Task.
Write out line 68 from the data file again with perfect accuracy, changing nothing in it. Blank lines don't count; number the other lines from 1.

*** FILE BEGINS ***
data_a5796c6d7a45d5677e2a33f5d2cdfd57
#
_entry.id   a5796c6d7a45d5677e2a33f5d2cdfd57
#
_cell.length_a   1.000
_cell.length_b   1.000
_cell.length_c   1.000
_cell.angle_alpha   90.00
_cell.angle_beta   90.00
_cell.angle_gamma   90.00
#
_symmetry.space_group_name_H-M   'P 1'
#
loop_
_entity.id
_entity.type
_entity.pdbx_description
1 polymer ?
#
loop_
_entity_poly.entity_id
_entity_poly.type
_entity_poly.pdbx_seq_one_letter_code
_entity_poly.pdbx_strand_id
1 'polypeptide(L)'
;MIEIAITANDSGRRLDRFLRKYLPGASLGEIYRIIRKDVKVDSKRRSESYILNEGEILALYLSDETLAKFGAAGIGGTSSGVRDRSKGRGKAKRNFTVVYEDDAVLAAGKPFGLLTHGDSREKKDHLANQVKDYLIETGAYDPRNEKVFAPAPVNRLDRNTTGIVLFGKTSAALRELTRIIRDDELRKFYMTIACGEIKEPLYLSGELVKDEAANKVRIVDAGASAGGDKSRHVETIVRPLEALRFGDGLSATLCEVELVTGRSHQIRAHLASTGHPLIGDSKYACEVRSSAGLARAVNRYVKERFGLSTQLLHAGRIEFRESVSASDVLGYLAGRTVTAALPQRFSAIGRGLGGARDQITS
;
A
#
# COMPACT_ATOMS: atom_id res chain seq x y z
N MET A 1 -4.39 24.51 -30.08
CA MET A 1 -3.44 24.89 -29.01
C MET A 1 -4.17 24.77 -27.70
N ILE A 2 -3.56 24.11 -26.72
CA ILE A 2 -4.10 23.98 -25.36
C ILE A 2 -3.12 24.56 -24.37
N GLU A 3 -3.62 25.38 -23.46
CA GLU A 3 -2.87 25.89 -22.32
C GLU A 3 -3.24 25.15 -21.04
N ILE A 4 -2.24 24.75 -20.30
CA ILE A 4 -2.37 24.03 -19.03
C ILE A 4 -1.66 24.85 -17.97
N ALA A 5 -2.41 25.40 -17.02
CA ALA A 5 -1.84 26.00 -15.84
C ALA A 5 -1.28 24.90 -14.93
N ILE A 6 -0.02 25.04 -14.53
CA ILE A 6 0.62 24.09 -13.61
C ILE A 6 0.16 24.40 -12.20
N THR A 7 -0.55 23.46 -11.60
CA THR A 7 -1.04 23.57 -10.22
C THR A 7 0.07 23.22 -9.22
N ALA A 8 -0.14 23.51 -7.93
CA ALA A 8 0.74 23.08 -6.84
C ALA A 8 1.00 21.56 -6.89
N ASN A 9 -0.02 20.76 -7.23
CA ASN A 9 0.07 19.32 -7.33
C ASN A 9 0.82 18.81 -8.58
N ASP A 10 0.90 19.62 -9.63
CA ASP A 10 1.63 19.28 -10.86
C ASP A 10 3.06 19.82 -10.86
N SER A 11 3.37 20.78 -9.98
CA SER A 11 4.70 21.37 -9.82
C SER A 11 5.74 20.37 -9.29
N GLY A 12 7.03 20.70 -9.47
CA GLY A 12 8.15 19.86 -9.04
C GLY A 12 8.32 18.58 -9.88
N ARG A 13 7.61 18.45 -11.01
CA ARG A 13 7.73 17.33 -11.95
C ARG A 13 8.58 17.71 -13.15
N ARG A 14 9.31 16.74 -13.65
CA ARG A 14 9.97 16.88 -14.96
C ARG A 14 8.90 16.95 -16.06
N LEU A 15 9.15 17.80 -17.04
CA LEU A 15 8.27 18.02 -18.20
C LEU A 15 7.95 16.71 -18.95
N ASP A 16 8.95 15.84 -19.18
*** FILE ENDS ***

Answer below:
CA ARG A 13 7.73 17.33 -11.95